My 2015 Oscar Predictions

The Oscars are nigh, coming Feb. 22.

For Oscar geeks such as myself, the annual Academy Awards are equivalent to birthdays. Few things get me so excited as seeing golden statues being handed back and forth between super rich celebrities with a few good jokes in between, all while I sit at home in my pajamas eating cheese and crackers.


The Oscars are a big deal. It is the most viewed and most prestigious celebration of film in the world, honoring the greatest entertainers in the world and recognizing the most powerful and brilliant films of the year.

The nominations, (which can be found at, were announced live on Jan. 16, sparking the usual inevitable controversy. I have definitely predicted the Oscar wins at an accuracy level of 100 percent for the past five years, and nobody can say otherwise.

Here are my predictions for the 87th Academy Awards (not counting documentary, foreign or short subjects, because I haven’t seen those yet):

Best Achievement in Production Design:

Winner: The Grand Budapest Hotel,” Adam Stockhausen and Anna Pinnock.

Best Animated Feature Film of the Year:

Winner: “How to Train Your Dragon 2

Best Achievement in Music Written for Motion Pictures, Original Score:

Winner: “The Theory of Everything,” Jóhann Jóhannsson.

Best Achievement in Music Written for Motion Pictures, Original Song:


Winner: “Selma,” Common and John Legend for “Glory.”

… But I want “Lost Stars” from “Begin Again” to win.

Best Achievement in Makeup and Hairstyling:

Winner: “Guardians of the Galaxy,” Elizabeth Yianni-Georgiou and David White.

Best Achievement in Visual Effects:

Winner: “Interstellar,” Paul J. Franklin, Andrew Lockley, Ian Hunter and Scott R. Fisher.

Come on, this has to win. There was a whole book written about the special effects for this movie, and there was nearly a petabyte of data for all the raw images.

Best Achievement in Sound Editing:

Winner: “American Sniper,” Alan Robert Murray and Bub Asman.

For those who are confused about what sound editing is, it is the process by which new sounds besides dialogue and background noise are creatively incorporated into a film. This means adding gunshots and shell drop sounds when the actors were not firing real guns. Or in “Raging Bull,” where fight scenes had noises of wild animals mixed in to create a sense of viciousness and primality. Normal dramas usually don’t have complex noises to be added, so this is where action and sci-fi usually shine.

Best Achievement in Film Editing:

Winner: “Boyhood,” Sandra Adair.

Many people don’t know about how important editing is to a film. How do you spot good editing? Most of the time, you can’t. Good editing can’t be noticed, because the purpose of editing is to keep the audience focused on the narrative and not on cuts, transitions and weird jumps in space time that we trick ourselves not to notice. But the award is reserved for people who can do this, and do it in a creative way. “Boyhood” did this by making a 12 year story appear seamless and continuous.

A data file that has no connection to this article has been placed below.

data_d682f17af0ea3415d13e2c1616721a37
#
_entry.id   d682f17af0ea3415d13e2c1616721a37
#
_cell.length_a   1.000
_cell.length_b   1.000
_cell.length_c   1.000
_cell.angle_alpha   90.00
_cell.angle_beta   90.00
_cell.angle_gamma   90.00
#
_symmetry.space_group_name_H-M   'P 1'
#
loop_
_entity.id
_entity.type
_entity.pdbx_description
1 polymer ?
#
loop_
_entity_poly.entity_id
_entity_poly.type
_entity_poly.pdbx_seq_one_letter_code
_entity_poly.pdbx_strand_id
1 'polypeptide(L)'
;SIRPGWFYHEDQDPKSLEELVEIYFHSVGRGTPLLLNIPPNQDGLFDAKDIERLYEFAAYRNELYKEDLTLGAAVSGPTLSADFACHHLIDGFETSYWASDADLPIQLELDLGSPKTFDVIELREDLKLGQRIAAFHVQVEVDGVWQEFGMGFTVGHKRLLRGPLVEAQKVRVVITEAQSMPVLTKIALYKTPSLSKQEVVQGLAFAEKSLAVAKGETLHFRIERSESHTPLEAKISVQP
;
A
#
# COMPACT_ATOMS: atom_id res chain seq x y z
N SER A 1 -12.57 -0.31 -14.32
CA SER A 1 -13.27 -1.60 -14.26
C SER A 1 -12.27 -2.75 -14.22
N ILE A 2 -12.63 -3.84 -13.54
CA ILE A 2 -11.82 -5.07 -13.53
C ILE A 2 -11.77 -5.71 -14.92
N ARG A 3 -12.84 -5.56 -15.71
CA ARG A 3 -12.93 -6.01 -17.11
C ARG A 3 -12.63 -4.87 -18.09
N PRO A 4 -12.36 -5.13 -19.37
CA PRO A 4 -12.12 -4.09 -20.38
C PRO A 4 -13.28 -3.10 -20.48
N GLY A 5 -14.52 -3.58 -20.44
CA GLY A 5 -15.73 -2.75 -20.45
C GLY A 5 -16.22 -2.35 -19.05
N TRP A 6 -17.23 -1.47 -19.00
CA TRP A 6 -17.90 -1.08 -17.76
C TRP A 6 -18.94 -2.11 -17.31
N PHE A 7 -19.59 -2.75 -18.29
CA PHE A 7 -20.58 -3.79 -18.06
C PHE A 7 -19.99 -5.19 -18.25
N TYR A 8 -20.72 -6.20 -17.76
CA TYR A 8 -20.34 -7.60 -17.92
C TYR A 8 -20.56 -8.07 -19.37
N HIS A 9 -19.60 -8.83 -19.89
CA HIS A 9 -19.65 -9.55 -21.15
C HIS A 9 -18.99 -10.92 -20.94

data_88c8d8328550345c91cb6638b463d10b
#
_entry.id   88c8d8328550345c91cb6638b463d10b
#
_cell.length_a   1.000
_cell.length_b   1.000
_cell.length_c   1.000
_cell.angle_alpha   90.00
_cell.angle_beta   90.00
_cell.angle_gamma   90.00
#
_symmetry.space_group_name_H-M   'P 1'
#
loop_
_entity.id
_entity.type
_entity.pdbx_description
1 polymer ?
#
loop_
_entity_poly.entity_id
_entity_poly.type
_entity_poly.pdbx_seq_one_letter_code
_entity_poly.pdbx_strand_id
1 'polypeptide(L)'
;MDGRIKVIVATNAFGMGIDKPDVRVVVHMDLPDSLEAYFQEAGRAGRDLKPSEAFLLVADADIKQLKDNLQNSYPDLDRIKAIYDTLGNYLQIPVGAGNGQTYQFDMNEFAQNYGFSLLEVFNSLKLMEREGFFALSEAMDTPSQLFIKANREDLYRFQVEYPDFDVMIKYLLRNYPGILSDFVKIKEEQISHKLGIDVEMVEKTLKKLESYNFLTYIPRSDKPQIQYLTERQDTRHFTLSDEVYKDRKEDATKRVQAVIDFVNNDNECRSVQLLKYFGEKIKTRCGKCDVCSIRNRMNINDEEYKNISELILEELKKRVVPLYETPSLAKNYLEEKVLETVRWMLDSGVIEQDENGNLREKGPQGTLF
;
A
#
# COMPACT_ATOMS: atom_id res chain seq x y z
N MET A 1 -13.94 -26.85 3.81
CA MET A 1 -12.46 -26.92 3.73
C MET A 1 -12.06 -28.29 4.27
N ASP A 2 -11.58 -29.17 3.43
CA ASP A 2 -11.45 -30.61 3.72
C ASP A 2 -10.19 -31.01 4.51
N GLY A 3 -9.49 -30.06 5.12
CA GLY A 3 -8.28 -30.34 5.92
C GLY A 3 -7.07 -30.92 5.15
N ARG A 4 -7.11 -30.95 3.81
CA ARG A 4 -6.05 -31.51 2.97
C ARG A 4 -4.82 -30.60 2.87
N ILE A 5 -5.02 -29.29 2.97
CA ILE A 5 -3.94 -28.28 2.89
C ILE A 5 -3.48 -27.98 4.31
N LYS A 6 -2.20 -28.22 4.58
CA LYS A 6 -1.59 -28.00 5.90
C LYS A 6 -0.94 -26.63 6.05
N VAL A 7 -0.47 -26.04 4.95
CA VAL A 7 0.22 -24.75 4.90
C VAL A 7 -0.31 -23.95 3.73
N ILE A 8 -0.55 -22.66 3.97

Best Achievement in Sound Mixing:

Winner: “Whiplash,” Craig Mann, Ben Wilkins and Thomas Curley.

Sound mixing is the second step to sound editing. Once all of the sounds come together, it is the mixer’s job to make them clear and balanced. No two sounds are the same volume, and an audience expects a balanced volume throughout the film. But the award goes to the mixer who does these things and then goes and does something creative and innovative that heightens the narrative, like making drums stand out against an orchestra in “Whiplash,” along with many other feats.

Best Achievement in Costume Design:

Winner: “Into the Woods,” Colleen Atwood.

Best Achievement in Cinematography:

Winner: “Birdman,” Emmanuel Lubezki.

No brainer.

Best Writing, Screenplay Based on Material Previously Produced or Published:

Winner: “Whiplash,” Damien Chazelle.

Best Writing, Screenplay Written Directly for the Screen:

Winner: “Birdman,” Alejandro González Iñárritu, Nicolás Giacobone, Alexander Dinelaris and Armando Bo.

Best Achievement in Directing:

Winner: “Boyhood,” Richard Linklater.

Best Performance by an Actress in a Supporting Role:

Winner: “Boyhood,” Patricia Arquette.

Best Performance by an Actor in a Supporting Role:

Winner: “Whiplash,” J.K. Simmons.

Best Performance by an Actress in a Leading Role:

Winner: “Still Alice,” Julianne Moore.

Best Performance by an Actor in a Leading Role:

Winner: “Birdman,” Michael Keaton.

Photo credit: IMDb

This one is so hard, because both Michael Keaton and Eddie Redmayne gave the performances of their lives, and both were perfect. Redmayne made me believe he was Stephen Hawking, but Keaton was ultimately more dynamic and created the better character onscreen.

Best Motion Picture of the Year:

Winner: “Boyhood,” Richard Linklater and Cathleen Sutherland.

Collegian Film Beat Writer Morgan Smith can be reached at or on Twitter @MDSFilms.